Boris Chaliapin (1904–1979)
Watercolor and pencil on board, 1957, after photograph by Walter Bennett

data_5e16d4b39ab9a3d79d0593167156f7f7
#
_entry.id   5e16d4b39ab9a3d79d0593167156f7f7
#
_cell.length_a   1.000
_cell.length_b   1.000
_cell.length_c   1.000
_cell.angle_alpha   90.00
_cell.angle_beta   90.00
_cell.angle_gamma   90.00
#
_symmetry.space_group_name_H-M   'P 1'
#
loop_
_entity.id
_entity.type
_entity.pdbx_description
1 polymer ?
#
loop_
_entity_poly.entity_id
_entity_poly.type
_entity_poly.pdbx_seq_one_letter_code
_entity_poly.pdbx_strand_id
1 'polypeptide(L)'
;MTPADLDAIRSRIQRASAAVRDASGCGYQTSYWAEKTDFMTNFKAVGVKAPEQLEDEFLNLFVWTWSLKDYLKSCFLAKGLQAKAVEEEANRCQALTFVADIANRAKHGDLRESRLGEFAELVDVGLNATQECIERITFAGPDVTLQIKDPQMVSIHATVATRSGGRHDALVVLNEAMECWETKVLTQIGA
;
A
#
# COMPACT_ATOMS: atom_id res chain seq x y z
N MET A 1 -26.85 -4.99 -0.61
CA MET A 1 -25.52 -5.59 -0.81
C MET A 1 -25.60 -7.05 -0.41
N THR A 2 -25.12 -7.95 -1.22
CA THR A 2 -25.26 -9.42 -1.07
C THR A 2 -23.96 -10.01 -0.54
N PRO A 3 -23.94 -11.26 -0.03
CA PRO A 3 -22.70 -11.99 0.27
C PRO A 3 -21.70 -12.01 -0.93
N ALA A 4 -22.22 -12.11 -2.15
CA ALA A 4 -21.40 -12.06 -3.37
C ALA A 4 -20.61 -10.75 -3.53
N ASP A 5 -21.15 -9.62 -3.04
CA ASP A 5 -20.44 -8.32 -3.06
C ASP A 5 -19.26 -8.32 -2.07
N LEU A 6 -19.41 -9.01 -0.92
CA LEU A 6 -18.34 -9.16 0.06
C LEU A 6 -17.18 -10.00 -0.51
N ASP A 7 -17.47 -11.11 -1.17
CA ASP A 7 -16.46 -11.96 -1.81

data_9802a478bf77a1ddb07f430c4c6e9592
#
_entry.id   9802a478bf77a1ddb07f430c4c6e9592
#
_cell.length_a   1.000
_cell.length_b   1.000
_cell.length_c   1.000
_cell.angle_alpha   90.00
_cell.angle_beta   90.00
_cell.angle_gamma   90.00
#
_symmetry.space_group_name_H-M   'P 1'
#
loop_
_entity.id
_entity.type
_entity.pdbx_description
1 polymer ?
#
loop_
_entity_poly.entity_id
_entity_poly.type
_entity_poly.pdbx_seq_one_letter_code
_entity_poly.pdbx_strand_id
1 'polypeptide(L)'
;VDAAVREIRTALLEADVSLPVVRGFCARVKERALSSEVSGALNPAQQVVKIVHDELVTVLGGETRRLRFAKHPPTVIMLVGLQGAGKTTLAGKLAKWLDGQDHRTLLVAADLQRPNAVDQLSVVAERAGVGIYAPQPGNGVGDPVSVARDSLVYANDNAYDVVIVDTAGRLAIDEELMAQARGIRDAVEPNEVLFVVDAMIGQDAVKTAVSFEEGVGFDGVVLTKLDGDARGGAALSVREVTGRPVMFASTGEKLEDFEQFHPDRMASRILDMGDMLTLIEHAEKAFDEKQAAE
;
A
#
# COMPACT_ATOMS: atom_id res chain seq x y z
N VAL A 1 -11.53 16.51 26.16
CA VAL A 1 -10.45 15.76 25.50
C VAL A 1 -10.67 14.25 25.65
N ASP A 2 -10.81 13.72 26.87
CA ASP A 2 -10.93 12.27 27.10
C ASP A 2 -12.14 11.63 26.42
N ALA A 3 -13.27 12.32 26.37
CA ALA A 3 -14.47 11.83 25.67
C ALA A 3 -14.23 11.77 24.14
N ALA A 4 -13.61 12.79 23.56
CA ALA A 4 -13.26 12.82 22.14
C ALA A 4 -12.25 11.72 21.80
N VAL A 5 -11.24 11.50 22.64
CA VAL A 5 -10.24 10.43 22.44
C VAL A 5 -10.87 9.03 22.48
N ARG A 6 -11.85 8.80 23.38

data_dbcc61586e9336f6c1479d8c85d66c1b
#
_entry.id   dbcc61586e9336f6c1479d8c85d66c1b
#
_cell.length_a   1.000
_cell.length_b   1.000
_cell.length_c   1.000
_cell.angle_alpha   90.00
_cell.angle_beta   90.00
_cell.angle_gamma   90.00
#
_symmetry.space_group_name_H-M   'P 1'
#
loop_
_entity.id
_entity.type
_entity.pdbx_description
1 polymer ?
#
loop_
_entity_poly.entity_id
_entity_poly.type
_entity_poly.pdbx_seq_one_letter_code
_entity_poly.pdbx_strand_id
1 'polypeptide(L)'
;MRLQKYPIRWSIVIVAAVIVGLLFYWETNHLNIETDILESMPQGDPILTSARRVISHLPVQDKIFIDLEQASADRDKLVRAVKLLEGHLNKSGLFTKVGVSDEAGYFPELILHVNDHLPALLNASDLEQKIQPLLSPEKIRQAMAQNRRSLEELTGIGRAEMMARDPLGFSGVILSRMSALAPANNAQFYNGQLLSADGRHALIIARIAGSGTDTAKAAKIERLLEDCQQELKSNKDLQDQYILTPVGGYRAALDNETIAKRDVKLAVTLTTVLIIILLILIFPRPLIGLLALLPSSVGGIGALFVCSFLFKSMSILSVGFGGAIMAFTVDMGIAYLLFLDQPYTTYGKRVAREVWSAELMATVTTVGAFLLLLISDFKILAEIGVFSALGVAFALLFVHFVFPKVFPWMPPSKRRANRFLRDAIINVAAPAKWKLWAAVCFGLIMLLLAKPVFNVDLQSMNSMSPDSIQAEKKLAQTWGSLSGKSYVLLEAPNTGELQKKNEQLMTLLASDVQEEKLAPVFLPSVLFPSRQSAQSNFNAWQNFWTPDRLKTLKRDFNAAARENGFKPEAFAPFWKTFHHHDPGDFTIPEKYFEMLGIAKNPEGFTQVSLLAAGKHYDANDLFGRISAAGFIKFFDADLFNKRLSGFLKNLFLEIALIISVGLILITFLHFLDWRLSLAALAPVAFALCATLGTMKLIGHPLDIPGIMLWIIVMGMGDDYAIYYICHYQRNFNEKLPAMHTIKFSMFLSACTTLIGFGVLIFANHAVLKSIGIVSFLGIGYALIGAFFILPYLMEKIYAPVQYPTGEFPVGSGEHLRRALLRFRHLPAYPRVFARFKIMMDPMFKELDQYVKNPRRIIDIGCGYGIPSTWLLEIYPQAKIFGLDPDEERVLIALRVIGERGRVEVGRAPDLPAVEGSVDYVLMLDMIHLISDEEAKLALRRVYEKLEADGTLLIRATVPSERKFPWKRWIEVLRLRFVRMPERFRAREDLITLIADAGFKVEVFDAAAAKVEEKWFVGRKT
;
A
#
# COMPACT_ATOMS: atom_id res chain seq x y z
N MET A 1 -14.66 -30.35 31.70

The success of the Montgomery bus boycott catapulted King into the national spotlight. In February 1957, Time featured his portrait on its cover and published an in-depth profile describing the twenty-eight-year-old pastor as “one of the nation’s remarkable leaders.” The article declared that “King reached beyond lawbooks and writs, beyond violence and threats, to win his people—and challenge all people––with a spiritual force that aspired even to ending prejudice in man’s mind.” When asked about the inspiration for his actions, King replied, “The spirit of passive resistance came to me from the Bible and the teachings of Jesus. The techniques of execution came from Gandhi.” Just a month before the Time article appeared, sixty black ministers from across the South had gathered at King’s invitation in Atlanta to co-found what became known as the Southern Christian Leadership Conference (SCLC)—an organization dedicated to utilizing nonviolent direct action to challenge and defeat racism.